Marijuana shops attract non-violent crime - study

Marijuana has been completely legal in Colorado for just over three years (Getty)
Marijuana has been completely legal in Colorado for just over three years (Getty)

Legal weed shops increase crime in nearby areas just like bars and bottle stores, a new study has found.

But the type of offending they appear to attract is markedly different.

Ohio State University researchers looked at three years of data collected in Denver, Colorado, where recreational use has been legal since January 2014.

They found property crime jumped in areas that bordered a suburb with a marijuana dispensary. It did not matter if the outlet dealt with recreational sales, medicinal use, or both.

The immediate vicinity of each outlet saw no equivalent jump, which lead author Bridget Freisthler put down to security.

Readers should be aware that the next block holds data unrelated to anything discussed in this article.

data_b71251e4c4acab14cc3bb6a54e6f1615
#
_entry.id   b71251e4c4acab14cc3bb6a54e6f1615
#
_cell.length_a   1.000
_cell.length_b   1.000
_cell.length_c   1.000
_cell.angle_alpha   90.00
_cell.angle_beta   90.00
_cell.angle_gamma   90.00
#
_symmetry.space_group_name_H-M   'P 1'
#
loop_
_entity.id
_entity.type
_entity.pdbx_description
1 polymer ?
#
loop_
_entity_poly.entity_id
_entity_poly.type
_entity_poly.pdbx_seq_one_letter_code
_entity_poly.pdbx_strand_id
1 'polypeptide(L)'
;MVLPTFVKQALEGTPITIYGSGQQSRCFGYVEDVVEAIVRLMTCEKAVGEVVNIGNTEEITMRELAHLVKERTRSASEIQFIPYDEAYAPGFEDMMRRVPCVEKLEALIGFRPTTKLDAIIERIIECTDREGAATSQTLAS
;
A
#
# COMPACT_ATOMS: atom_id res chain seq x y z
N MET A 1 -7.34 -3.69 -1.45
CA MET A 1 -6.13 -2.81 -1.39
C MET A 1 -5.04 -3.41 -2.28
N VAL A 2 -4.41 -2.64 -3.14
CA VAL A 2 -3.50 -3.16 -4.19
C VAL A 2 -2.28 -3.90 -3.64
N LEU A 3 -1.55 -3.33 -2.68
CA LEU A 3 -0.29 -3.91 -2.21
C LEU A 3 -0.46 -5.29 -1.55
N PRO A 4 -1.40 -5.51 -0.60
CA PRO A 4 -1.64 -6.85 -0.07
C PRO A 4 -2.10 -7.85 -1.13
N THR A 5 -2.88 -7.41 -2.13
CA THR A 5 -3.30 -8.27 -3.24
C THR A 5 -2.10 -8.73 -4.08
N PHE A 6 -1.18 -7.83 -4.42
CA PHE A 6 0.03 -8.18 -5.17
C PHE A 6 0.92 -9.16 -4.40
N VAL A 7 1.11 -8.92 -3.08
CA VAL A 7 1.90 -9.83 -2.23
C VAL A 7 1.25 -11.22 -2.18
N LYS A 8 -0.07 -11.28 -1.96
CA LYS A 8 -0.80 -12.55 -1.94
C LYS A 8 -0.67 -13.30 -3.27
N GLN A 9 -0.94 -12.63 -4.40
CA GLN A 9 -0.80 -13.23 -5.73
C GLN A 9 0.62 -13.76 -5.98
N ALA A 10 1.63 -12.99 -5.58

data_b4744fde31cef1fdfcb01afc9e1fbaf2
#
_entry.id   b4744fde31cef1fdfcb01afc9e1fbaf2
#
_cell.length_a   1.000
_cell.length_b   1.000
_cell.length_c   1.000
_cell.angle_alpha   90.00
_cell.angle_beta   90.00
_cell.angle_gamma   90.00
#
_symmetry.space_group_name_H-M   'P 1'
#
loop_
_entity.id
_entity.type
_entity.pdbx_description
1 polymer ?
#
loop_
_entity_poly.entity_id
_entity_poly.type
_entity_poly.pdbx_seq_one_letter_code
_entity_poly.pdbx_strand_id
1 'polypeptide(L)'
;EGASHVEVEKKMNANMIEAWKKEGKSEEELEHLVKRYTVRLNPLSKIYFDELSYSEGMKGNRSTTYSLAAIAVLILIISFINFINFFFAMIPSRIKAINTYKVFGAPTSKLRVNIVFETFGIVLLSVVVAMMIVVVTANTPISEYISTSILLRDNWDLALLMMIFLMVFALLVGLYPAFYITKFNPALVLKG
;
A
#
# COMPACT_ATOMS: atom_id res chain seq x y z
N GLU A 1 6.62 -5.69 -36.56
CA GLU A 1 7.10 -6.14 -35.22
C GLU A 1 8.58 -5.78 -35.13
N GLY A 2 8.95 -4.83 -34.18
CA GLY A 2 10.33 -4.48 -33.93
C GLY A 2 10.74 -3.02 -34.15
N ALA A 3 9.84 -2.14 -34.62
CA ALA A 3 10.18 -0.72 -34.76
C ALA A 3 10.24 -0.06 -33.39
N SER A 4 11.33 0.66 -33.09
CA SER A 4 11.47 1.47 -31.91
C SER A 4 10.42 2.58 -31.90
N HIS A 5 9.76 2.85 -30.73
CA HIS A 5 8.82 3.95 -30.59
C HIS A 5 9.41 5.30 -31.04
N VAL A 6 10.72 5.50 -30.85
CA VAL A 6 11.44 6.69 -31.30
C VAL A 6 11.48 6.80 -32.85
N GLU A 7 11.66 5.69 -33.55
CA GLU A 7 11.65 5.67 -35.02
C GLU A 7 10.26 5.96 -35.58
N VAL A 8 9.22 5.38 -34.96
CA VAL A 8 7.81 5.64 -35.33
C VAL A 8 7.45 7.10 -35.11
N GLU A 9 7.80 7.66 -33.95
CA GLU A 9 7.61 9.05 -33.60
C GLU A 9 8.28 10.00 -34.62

"The areas we examined in our study were relatively small (about a third of a square mile), so a guard could conceivably be keeping criminals away from the neighbourhood directly surrounding the outlets."

While the effect on property crime was almost identical to that linked to alcohol sales, the latter had a far bigger effect on violent crime.

"Alcohol outlets... were responsible for about four times more violent crimes during the 34 months of the study than those that sold marijuana," the study found.

There are still far fewer places to buy marijuana than alcohol, even in Denver, which Dr Freisthler says gives communities a reason to be cautious about legal marijuana sales.

"There are definitely negative public health consequences, including increased crime. There may be economic benefits in terms of more tax revenue and money spent in neighbourhoods. Citizens have to decide how they want to measure the benefits and costs."

No jump in crime was noted after recreational use became legal, but the study notes the shift from medicinal-only to complete legalisation didn't result in an increased number of outlets, because only those already selling medicinal marijuana were awarded licences to sell for recreational use.

The study's findings were published Thursday in The Journal of Primary Prevention